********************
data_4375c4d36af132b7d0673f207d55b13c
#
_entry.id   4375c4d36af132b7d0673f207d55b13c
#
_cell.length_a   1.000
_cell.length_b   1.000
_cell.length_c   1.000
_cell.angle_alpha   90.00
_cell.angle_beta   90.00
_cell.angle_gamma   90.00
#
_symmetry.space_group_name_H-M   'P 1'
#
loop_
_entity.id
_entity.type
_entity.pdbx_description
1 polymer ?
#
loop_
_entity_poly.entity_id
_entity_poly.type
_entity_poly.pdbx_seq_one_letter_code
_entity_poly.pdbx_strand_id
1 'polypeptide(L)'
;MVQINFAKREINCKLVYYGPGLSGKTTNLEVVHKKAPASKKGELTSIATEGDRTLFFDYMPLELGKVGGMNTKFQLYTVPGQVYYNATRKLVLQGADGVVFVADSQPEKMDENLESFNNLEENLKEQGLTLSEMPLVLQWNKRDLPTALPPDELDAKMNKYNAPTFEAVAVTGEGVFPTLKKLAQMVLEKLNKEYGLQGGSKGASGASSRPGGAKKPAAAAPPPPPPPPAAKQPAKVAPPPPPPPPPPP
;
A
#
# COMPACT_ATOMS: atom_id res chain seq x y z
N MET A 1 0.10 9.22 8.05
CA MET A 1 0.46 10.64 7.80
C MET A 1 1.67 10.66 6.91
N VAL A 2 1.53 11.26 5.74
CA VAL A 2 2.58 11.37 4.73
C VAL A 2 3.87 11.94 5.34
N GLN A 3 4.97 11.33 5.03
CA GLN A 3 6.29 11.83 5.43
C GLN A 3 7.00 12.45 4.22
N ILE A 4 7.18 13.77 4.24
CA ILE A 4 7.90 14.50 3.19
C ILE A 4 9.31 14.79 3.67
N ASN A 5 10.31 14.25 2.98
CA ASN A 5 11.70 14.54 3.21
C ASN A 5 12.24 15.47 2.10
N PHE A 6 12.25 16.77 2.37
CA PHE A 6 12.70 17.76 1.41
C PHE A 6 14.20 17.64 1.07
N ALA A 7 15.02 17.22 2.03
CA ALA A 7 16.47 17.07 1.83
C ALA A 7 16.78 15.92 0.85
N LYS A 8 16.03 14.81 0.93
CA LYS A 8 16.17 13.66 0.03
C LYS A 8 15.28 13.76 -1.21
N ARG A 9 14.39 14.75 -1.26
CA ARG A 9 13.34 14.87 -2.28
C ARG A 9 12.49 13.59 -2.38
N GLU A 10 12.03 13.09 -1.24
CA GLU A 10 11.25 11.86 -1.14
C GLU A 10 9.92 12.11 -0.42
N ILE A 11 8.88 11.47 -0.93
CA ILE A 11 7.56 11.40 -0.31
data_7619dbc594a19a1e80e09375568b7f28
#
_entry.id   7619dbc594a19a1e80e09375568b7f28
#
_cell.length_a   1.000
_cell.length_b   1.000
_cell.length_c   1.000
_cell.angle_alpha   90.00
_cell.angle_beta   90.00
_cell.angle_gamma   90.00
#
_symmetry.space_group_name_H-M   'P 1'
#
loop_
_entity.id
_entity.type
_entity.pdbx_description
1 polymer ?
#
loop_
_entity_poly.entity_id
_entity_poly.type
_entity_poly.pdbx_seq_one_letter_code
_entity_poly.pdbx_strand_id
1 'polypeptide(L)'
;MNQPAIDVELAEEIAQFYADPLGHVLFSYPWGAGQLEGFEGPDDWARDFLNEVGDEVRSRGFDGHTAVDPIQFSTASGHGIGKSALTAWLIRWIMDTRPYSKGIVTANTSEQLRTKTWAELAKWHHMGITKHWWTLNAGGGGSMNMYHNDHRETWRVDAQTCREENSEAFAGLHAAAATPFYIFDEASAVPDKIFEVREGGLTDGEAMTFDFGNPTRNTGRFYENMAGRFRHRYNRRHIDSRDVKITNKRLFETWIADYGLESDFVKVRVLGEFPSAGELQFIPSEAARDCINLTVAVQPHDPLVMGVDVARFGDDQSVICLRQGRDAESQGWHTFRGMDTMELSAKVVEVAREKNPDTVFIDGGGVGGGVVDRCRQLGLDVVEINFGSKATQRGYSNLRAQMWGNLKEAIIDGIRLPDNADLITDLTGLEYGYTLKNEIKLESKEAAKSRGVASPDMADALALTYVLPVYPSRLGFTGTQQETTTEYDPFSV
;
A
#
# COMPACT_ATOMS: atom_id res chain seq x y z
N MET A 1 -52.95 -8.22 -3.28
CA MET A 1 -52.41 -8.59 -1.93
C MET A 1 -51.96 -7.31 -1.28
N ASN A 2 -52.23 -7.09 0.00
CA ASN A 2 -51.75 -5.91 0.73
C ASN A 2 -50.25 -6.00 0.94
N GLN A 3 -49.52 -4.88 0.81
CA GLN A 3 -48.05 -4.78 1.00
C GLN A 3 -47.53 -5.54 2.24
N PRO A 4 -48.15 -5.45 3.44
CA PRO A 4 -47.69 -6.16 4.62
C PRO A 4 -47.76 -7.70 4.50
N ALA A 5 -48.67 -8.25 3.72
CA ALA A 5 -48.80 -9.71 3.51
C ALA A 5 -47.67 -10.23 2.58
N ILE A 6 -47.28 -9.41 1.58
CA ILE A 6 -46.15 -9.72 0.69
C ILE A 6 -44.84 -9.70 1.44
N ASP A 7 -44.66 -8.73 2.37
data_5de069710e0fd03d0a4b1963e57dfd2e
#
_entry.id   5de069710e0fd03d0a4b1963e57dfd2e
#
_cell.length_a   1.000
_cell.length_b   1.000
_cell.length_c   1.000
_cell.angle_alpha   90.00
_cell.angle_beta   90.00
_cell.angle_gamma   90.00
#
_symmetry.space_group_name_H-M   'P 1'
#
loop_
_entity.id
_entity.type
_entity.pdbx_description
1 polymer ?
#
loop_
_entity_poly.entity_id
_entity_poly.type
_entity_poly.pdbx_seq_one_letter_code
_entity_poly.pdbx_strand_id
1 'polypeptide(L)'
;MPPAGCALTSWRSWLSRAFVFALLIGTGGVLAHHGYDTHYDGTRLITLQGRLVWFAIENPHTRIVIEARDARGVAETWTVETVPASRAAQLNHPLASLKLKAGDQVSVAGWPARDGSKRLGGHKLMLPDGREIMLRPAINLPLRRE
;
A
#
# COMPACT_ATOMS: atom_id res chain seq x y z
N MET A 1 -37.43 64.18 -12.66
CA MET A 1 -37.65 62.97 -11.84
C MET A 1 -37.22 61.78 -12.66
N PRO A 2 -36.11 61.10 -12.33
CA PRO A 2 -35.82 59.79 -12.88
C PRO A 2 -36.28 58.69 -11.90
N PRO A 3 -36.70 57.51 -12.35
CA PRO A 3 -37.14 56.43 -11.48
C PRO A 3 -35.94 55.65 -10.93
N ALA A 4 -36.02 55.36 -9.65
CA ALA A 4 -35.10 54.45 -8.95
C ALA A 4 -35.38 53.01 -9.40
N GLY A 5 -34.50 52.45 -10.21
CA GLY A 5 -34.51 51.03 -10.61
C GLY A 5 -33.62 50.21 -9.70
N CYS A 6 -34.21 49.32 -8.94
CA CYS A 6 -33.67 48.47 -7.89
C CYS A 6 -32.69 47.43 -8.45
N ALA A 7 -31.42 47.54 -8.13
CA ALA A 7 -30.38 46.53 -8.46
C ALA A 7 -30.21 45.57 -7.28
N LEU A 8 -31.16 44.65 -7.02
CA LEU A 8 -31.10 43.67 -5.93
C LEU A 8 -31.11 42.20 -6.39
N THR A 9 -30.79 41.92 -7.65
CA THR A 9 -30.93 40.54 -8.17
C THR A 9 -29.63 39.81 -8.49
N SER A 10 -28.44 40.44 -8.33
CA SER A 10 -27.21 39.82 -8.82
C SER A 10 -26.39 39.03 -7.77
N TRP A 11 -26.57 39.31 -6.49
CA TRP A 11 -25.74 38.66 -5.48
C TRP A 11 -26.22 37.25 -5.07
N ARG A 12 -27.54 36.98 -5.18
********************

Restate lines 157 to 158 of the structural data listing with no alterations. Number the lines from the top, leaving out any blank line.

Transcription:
N CYS A 6 -34.21 49.32 -8.94
CA CYS A 6 -33.67 48.47 -7.89